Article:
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Explore the dark side of our wide brown land

Would there be fewer malevolent parrots in the work of Albert Tucker if one hadn’t bitten him? In the Heide Museum of Modern Art’s new exhibition Albert Tucker: Explorers and Intruders, our feathered friends are less Rosella sauce bottle and more Hitchcockian nightmare.

“They’re usually shown as creatures of aggression, tearing into the flesh of the men who, Tucker seems to suggest, are unwelcome impostors on their land,” explains Sue Cramer, who curated this selection of the famed Australian modernist’s paintings from the late 1950s and the 1960s. “Once, after having been bitten nastily by a parrot he had nursed back to health, Tucker remarked, ‘We’re in its territory. The Australian bush is dangerous, and if you intrude you have got to expect trouble sometimes.’”

Tucker’s take on the bush is stunning in its use of colour, while the figures we find within it – male and mainly anonymous – are “at once tragic and heroic – gaunt, exhausted, yet vulnerable,” Cramer says. Some of the visages are angular and abstract in the style of Tucker’s iconic ‘Antipodean Head’, others are diamond-shaped or inspired by the form of an Etruscan axe. “Tucker was extraordinary in the way he merged his figures with the landscape around them, the cracks and fissures of the dry earth appearing as deep crevices in their faces, as if they are overwhelmed by the power of their environment.”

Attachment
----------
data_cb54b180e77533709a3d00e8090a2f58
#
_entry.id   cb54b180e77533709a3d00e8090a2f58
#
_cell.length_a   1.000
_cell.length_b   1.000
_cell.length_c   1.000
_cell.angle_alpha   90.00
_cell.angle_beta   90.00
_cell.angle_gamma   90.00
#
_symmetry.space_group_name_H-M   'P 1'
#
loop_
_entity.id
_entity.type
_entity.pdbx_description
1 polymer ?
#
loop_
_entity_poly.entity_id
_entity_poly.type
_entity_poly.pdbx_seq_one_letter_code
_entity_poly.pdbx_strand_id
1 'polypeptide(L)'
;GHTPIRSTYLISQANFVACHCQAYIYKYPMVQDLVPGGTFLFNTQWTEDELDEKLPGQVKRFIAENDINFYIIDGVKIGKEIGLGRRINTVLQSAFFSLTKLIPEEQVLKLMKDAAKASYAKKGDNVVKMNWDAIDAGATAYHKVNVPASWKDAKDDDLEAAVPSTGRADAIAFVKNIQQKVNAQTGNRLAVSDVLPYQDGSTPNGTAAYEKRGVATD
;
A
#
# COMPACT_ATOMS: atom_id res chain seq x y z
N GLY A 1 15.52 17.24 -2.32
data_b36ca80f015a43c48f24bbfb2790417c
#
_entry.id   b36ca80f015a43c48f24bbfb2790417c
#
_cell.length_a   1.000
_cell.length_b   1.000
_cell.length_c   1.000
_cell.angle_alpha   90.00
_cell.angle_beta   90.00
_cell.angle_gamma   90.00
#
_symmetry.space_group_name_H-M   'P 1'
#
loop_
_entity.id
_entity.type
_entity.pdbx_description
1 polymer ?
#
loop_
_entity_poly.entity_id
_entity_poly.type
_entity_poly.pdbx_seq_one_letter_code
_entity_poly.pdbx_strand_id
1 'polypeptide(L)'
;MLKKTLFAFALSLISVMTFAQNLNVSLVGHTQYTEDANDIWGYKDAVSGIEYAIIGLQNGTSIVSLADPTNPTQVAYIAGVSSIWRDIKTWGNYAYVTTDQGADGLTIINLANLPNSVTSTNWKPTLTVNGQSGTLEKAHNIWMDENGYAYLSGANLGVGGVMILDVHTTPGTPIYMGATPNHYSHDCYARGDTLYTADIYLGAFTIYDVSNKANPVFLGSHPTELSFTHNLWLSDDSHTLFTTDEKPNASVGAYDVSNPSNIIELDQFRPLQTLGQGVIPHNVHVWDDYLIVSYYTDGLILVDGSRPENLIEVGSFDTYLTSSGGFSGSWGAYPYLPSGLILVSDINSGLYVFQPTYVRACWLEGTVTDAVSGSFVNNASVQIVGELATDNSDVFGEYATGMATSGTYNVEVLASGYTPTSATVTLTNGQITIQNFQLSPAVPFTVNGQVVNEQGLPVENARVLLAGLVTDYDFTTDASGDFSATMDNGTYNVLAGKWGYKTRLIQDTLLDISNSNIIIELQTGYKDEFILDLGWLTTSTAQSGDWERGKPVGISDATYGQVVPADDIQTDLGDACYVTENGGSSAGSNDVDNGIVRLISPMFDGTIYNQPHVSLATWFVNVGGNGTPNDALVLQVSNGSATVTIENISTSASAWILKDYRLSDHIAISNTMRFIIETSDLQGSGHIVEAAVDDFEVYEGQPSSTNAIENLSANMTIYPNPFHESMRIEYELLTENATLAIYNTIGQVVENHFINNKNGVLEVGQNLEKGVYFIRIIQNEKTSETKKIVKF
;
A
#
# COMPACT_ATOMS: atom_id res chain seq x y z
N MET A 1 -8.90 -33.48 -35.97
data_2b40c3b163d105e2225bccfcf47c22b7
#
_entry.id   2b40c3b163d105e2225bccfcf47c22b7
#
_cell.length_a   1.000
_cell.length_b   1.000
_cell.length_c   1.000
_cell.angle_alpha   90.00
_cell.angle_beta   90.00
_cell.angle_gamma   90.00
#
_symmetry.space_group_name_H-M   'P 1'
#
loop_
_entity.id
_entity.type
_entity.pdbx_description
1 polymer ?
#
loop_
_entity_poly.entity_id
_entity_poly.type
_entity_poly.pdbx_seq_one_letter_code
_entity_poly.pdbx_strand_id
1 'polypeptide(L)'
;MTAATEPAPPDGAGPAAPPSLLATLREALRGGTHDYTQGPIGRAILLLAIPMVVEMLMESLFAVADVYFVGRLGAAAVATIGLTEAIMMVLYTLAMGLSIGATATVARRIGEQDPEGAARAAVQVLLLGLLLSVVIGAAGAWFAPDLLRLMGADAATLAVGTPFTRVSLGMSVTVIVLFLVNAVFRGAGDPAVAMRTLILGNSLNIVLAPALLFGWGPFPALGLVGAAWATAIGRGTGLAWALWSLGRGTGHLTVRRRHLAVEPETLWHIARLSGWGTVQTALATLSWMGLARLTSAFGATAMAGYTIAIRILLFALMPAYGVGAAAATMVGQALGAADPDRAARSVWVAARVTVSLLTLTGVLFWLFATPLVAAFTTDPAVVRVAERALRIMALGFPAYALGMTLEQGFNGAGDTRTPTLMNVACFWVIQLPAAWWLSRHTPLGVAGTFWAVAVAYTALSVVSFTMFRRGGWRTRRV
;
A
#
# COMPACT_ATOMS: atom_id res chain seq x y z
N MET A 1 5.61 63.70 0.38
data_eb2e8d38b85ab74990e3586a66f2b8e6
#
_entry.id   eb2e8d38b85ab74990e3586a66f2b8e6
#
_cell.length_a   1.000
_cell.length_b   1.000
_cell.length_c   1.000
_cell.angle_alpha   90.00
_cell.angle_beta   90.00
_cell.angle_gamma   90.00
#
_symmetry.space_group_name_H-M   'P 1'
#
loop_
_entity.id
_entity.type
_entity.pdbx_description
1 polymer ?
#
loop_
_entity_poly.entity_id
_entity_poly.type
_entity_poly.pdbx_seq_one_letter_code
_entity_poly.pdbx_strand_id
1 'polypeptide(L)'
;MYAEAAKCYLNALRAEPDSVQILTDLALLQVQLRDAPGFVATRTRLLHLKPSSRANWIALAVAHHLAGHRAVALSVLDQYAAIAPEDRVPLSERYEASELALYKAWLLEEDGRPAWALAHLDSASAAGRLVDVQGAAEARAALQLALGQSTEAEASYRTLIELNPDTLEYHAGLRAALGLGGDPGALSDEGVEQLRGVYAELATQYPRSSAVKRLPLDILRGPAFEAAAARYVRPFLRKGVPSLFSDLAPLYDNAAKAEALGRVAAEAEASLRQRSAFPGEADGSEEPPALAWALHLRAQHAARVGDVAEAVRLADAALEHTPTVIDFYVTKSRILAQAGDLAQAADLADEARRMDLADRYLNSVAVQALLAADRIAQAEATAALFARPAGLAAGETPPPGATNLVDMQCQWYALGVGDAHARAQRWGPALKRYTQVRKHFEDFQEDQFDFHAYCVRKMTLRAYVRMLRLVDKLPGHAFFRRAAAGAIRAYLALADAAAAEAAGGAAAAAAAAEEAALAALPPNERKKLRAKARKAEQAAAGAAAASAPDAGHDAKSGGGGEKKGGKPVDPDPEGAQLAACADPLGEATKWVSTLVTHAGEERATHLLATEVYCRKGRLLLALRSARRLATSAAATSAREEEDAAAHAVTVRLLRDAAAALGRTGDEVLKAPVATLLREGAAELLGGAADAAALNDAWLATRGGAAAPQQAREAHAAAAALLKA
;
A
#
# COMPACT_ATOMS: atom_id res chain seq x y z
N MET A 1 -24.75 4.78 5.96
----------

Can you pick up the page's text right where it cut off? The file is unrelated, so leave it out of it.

Melbourne-born Tucker (1914-1999) is well known for his vice-laden depictions of the city in the aftermath of the Second World War, but by the late 1940s he’d headed overseas. The history and mythology around European art inspired Tucker to undertake “a kind of Australian myth-making” and drew him towards outsiders making their way in the bush. Tucker began exploring these ideas while he was living in Europe “partly out of a sense of nostalgia and homesickness, but also perhaps because he felt better able to handle this loaded subject from a distance,” Cramer says. “The subject matter was Australian but the themes were universal, to do with survival, struggle, loneliness and making meaning from one’s environment.”

Two standouts in the exhibition for Cramer are the Gippsland Intruder paintings from 1965. Each features an almost see-through single figure, the veins coursing through the body like rivers and tributaries through the land. “The paintings hang side by side so that the two figures stare at each other across the gallery walls, as if seeking comfort, or at least company.”

'Intruder Resting' 1965-1966
synthetic polymer on composition board
131 x 161.5cm
Heide Museum of Modern Art, Melbourne
On loan from Barbara Tucker
© Barbara Tucker

Want to own a limited edition Beastman print?

By Natalie Book   |  

Albert Tucker: Explorers and Intruders details

7 Templestowe Rd, Bulleen 3105

Telephone 03 9850 1500

Date 17 Aug 2013-10 Mar 2014

Heide Museum of Modern Art map

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